Media Advisers Mobilizing p. 13

By: Editorial Staff THE COLLEGE MEDIA Advisers are mobilizing their members to fight colleges who want to make public high school censorship rules apply to campus newspapers.
"We see what is happening in Texas," said Rosalind Florez, chair of the CMA legal affairs committee. "And we will do everything in our power to see that it doesn't happen in the rest of the country."
The University of Texas university system is being pressured into adopting rules that would give administrators editorial control over student-run newspapers.
J. Robert Giddings, the chief attorney in the UT system, has cited the 1988 U.S. Supreme Court decision ? Hazelwood vs. Kuhlmeier ? as the legal basis for placing restrictions on student publications.
Giddings says the UT system needs the editorial power because it would have to pay for defamation or libel damages arising out of suits against student newspapers or magazines.
Florez said, however, that the Supreme Court has always differentiated between high school and college media.
The CMA will hold a special session at the CMA fall convention in Chicago to educate advisers and student journalists on how to handle administrators who try to use the Hazelwood decision as a lever on college journalism.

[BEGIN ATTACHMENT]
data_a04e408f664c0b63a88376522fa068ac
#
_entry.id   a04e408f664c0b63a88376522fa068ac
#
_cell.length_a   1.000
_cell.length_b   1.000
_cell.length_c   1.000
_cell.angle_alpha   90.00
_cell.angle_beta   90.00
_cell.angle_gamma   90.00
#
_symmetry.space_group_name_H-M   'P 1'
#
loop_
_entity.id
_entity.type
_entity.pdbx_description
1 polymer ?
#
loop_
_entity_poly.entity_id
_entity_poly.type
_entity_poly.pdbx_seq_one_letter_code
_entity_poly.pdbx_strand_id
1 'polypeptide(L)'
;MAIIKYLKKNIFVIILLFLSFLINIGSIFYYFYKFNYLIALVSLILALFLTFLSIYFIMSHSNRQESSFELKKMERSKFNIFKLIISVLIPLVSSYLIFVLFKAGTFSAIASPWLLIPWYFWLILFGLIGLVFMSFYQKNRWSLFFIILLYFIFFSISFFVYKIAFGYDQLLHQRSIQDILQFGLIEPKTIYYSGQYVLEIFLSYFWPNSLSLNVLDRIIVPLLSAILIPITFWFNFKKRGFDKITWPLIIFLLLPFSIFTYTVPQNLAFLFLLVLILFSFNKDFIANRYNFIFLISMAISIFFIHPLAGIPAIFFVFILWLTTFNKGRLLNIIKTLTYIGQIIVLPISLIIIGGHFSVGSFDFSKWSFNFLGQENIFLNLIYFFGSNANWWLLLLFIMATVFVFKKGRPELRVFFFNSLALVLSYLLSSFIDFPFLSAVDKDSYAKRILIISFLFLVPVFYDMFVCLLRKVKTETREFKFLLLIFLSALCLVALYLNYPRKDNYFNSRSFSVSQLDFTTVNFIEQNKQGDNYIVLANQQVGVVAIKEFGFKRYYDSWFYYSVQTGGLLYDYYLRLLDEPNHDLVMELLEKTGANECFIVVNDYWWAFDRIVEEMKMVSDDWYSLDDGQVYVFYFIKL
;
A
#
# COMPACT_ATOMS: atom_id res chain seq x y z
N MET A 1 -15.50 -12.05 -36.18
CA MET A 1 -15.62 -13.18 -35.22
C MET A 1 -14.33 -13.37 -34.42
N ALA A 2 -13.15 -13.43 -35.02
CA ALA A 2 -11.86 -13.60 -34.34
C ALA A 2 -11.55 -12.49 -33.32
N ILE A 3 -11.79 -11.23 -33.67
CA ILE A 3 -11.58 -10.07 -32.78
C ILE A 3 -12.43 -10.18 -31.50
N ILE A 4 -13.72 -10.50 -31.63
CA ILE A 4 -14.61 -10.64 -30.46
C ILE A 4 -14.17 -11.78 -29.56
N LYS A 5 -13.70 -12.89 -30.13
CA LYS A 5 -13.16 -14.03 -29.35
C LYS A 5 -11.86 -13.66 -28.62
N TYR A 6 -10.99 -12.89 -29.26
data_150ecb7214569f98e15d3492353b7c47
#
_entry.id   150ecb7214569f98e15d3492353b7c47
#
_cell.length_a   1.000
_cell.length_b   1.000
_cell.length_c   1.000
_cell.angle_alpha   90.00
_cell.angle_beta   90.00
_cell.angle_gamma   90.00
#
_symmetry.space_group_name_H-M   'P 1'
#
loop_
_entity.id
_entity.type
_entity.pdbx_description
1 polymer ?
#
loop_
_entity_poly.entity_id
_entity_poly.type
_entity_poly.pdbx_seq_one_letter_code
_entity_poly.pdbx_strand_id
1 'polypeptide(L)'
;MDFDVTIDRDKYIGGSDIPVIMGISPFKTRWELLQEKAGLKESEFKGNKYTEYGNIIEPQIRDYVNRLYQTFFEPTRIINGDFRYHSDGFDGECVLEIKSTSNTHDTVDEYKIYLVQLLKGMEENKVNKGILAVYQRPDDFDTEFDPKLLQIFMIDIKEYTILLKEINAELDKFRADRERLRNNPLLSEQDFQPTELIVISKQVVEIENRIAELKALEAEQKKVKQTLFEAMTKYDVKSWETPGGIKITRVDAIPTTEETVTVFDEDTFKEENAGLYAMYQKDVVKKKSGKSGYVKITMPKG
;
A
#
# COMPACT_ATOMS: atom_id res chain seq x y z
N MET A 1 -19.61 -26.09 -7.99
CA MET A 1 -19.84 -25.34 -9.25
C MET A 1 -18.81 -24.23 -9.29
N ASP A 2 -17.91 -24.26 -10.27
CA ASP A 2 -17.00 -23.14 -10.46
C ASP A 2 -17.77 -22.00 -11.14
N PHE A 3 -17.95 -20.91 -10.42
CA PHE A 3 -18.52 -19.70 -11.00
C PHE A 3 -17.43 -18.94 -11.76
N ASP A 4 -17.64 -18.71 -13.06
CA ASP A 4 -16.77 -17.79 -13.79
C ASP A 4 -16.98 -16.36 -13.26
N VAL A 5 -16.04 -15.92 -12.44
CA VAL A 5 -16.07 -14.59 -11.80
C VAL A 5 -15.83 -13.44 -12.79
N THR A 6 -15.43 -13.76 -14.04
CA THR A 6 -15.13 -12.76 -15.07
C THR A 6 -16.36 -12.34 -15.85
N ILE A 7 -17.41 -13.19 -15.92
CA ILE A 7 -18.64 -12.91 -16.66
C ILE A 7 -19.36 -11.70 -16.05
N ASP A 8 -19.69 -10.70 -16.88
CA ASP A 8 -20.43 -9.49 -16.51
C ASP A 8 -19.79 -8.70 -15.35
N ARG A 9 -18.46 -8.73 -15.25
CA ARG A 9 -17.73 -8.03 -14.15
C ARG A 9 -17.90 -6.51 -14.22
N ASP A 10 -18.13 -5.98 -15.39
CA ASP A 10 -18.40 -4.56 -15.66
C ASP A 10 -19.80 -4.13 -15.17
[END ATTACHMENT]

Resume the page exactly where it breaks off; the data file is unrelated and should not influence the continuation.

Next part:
The college advisers began plotting their strategy last month at its New York convention.
The group involved in the mobilizing effort, in addition to Florez, includes Mark Goodman, executive director of the Student Press Law Center; John David Reed of Eastern Illinois University and Roger Soenksen of James Madison University.
Florez said the Texas censorship campaign makes no sense from a legal point of view, but is concerned the state will win a Hazelwood-like court decision at the college level.
The University of Texas-Pan American is being cited as the most likely place for a test case to occur.
The Pan American, the student newspaper, was recently transferred from the division of student affairs to the communication department.
The student editors of the newspaper resigned after they said Robert Rollins, the paper's adviser, instituted controls under which they could not operate.
Rollins, who said he opposes Hazelwood-like conditions at universities, has denied imposing any form of censorship at the paper.
"I am totally in favor of student control of the paper," Rollins said. "Although, I believe that an adviser should examine copy for possible libelous material before it is published."
Web Site: http://www.mediainfo. com.
copyright: Editor & Publisher - April 19, 1997


No comments on this item Please log in to comment by clicking here